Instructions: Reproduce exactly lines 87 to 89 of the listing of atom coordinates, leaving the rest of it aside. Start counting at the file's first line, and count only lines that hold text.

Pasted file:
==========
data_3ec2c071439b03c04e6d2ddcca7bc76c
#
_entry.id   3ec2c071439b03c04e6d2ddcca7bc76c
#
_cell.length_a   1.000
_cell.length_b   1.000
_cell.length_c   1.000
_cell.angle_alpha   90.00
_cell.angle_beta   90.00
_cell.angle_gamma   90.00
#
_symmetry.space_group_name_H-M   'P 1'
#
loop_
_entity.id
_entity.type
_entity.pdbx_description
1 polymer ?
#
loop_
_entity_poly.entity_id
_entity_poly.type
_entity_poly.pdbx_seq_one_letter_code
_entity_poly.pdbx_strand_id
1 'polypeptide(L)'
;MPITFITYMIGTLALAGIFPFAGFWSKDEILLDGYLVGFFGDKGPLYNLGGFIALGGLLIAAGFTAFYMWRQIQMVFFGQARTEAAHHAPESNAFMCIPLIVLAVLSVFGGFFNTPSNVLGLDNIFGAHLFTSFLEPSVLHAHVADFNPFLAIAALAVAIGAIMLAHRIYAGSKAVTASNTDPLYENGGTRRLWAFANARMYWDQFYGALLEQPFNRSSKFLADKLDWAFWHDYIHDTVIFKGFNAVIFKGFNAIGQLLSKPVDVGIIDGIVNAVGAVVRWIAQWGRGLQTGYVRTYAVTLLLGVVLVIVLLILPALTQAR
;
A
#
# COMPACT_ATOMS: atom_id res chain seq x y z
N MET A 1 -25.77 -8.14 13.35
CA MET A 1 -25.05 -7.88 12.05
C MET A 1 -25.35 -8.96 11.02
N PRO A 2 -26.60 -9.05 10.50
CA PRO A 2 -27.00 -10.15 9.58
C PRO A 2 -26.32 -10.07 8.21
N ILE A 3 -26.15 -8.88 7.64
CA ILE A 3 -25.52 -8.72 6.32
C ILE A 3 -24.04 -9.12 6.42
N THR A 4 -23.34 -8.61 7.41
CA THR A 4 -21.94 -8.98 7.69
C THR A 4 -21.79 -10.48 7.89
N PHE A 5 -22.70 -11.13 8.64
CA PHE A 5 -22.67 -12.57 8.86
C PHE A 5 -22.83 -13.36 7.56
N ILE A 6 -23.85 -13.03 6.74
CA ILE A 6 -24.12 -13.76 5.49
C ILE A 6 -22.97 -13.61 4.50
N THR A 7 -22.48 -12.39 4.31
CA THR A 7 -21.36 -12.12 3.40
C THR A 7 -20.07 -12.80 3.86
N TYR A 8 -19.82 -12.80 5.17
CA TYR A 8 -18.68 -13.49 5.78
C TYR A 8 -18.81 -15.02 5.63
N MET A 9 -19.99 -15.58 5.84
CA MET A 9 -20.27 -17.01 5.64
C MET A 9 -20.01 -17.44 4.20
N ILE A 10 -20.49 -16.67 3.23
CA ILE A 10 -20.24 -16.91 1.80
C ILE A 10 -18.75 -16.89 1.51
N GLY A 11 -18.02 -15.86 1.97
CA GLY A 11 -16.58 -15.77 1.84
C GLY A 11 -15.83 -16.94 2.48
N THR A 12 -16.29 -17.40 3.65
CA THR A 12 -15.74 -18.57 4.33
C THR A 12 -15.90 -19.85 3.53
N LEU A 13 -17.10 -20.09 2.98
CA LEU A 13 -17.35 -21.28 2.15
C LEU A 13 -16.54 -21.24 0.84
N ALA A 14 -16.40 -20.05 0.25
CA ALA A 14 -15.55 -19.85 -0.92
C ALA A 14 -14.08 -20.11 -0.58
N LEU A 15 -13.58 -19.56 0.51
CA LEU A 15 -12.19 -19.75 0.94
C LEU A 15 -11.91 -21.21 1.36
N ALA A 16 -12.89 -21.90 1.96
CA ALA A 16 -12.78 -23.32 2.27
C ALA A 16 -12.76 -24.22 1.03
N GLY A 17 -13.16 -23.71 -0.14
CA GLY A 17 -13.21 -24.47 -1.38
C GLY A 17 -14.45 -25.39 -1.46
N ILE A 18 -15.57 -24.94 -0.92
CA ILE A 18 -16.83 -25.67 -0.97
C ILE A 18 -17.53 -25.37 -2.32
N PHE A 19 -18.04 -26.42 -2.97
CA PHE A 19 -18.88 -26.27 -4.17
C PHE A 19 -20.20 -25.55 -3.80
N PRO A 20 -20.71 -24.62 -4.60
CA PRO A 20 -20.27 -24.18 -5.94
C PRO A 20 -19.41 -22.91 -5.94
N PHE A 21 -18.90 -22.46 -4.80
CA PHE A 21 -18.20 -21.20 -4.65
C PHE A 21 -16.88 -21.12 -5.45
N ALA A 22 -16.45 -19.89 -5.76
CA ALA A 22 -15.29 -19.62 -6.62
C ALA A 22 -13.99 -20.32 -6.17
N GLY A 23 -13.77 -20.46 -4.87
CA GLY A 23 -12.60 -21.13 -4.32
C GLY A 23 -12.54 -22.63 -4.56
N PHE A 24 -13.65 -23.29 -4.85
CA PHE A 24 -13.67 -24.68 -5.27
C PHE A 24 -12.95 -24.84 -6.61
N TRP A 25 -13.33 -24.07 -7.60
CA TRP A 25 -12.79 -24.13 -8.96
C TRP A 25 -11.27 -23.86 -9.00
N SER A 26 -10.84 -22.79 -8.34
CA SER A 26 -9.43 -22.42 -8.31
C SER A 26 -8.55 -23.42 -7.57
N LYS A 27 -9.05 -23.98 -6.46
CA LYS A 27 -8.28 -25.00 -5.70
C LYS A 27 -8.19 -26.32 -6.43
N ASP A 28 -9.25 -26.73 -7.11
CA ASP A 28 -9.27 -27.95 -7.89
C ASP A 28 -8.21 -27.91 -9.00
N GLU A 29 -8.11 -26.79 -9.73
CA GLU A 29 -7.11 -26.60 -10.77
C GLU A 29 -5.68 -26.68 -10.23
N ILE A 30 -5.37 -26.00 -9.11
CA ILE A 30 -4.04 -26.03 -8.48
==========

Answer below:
C PHE A 19 -20.20 -25.55 -3.80
N PRO A 20 -20.71 -24.62 -4.60
CA PRO A 20 -20.27 -24.18 -5.94